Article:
The early days of the Web relied on manually curated directories to organize the Web, though this task is now performed by algorithms, for better or worse.
This month, the World Wide Web turns 30—sort of.
The Web runs on TCP/IP, which was adopted in January 1983, though it was March 1989 when Tim Berners-Lee proposed the “Mesh” system, which extended the concept of hypertext links to cover any form of multimedia. Berners-Lee and Robert Cailliau published a second proposal in November 1990 describing described the “WorldWideWeb” of hypertext documents viewed in browser and the client-server model for distribution. Berners-Lee published the first web site a month later.
Thirty years later, the Web has become inextricably ingrained in everyday life, a fact which is simultaneously platitudinal and meta, considering that this article is written for a Web publication. There is no facet of life unaffected by the Web—entertainment, shopping, dating, career management, travel, keeping in touch with friends and family—all of this incorporates the Web somehow.
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The Web also transformed how business is conducted, enabling a golden age of telecommuting, easing work-life balance for employees and increasing productivity, providing more value for employers. The process of generating sales leads and closing deals has been completely reinvented, with businesses (and political campaigns) relying on big data to create and guide interactions to influence purchase or voting decisions. Targeted advertising tracks your movements throughout the Web, enabling companies to “know what you want before you want it.”
There’s a low-key magic involved in making all of this work, to the extent that it does work—the Web, put simply, is a well-organized disaster. Over time, it has transitioned from conscious editorial direction of directories and manually curated portals to algorithms designed to deliver content nominally based on the interests and history of the viewer, content popular with others, and whatever the owner of the platform wants viewers to see.
Today’s algorithm-powered web is a terrifying and beautiful mess
Everything you see on Facebook, Twitter, Google, and practically anywhere else is the result of algorithms designed to keep users engaged. Though it is a common practice, Search Engine Optimization (SEO) is essentially a dark art of manipulating these algorithms. These algorithms shape the national conversation, occasionally launching random people into the national spotlight—like the Lincoln Memorial confrontation between a high school student and a Native American man in January 2019, which “may have taken off with the help of fraud,” according to The Washington Post, reporting on Twitter suspending the account that first shared it on that platform for potentially being not genuine.
Though it is easier for controversial content to reach the level of a viral video, the effect can also be seen in pop culture. “Plastic Love,” a 1984 song by Japanese Pop idol Mariya Takeuchi gained a second life on YouTube in 2018 after the website’s algorithm began recommending it internationally, for people who did not search for or listen to other Japanese music. The phenomenon led to the song being declared “the best pop song in the world” by Vice’s Ryan Bassil. Peculiarities and consequences of YouTube’s algorithm are difficult to overstate, with thousands of careers being launched by the platform, and international attention to content not necessarily intended for anything other than domestic consumption.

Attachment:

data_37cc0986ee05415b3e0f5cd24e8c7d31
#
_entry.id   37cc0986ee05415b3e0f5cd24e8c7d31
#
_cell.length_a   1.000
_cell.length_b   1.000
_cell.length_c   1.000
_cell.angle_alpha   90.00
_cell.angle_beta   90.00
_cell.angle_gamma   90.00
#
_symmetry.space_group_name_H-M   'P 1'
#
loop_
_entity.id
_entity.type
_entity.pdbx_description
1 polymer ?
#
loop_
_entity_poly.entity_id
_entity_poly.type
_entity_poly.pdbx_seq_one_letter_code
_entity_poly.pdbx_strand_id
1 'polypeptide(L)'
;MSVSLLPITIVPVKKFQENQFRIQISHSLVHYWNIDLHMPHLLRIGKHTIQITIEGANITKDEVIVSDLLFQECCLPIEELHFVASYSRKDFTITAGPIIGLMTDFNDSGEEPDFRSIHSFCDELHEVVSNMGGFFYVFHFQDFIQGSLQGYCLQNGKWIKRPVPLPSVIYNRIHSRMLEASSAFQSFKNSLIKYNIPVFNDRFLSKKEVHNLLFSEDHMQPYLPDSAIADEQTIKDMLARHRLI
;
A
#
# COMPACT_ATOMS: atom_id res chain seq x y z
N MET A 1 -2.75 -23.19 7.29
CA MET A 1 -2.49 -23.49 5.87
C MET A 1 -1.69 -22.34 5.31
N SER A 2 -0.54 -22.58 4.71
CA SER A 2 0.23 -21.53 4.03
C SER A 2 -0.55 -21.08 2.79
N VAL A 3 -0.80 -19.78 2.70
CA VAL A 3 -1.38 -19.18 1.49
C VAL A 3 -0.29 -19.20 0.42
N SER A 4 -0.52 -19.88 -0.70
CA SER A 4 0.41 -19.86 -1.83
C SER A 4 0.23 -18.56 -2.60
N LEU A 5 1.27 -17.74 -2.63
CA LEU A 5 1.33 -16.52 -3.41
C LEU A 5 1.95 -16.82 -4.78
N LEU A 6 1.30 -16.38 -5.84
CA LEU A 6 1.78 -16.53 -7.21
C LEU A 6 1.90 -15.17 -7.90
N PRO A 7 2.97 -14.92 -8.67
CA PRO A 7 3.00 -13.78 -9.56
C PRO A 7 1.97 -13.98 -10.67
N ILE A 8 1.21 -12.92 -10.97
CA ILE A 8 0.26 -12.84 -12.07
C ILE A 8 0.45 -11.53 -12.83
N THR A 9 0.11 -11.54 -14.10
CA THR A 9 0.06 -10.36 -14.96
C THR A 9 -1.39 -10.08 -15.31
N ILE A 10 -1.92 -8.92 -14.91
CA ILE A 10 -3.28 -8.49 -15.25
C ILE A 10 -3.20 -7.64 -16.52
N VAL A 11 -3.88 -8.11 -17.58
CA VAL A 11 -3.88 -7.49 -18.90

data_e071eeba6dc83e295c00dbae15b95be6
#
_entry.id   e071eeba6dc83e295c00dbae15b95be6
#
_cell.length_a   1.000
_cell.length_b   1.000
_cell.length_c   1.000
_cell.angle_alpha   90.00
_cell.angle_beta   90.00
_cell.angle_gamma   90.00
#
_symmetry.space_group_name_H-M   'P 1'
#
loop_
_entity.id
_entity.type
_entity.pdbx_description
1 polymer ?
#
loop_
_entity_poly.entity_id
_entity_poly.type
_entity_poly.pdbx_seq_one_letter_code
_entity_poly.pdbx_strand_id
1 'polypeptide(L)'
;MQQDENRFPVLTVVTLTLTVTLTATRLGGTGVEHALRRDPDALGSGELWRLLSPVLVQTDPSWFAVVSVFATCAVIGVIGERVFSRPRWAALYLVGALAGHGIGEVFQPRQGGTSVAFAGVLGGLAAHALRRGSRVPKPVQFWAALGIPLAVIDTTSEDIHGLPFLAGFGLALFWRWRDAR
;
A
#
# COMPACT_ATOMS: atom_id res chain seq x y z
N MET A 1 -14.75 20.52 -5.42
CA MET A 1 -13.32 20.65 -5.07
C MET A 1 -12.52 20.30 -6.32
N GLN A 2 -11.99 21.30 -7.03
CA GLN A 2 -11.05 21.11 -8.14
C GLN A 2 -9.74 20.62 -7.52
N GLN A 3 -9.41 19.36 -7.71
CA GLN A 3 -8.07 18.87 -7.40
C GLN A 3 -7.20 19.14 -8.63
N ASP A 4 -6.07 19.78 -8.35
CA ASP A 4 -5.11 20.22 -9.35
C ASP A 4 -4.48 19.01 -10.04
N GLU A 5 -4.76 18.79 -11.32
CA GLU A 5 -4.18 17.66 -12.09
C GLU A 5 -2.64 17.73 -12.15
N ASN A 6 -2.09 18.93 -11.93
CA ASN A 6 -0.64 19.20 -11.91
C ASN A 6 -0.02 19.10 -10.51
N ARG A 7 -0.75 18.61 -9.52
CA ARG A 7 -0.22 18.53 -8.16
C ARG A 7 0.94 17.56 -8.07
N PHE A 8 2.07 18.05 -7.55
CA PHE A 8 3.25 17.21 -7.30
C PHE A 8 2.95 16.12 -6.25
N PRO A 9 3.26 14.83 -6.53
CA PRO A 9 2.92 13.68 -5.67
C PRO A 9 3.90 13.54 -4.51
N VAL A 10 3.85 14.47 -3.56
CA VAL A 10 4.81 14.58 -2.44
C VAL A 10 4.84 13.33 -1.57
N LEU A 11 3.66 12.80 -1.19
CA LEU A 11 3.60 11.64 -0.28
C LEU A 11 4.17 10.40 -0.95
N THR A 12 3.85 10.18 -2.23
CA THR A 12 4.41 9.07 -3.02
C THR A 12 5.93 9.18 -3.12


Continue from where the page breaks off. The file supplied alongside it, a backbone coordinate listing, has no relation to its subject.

For the workforce, algorithms also dictate how employers make hiring decisions, and what jobs are visible to jobseekers. Keyword matching submitted resumes to job descriptions has been common practice for some time. In February, LinkedIn announced “Intelligent Hiring Experience,” which tracks qualifications recruiters look for in specific roles, and suggests candidates, with suggestions improving “over time as LinkedIn learns what candidates you choose to interact with.”
The early days of the web were strange, too
The understanding of—and relationship with—the Web among the general public in the 1990s was filled with strained understandings of what the internet is. A behind-the-scenes clip of Today Show anchors Bryant Gumbel, Katie Couric, and Elizabeth Vargas in 1994 asking their producer “What is internet, anyway?,” is a display of at least a dozen misconceptions about the Web.
For all of the strange phenomena that occur on the web today on a daily basis, one of the stranger (if often overlooked) incidents was the Toy War, an incident in which defunct toys retailer eToys attempted to sue European art collective etoy. Though eToys initially won a motion for an injunction, etoy retaliated with a denial-of-service attack. The dispute ran through late 1999 to early 2000, though eToys never recovered from the incident, and went bankrupt in 2001.
For more on The Web at 30, check out The World Wide Web at 30 feels a lot like the early days and Tim Berners-Lee still believes the web can be fixed, even today at CNET.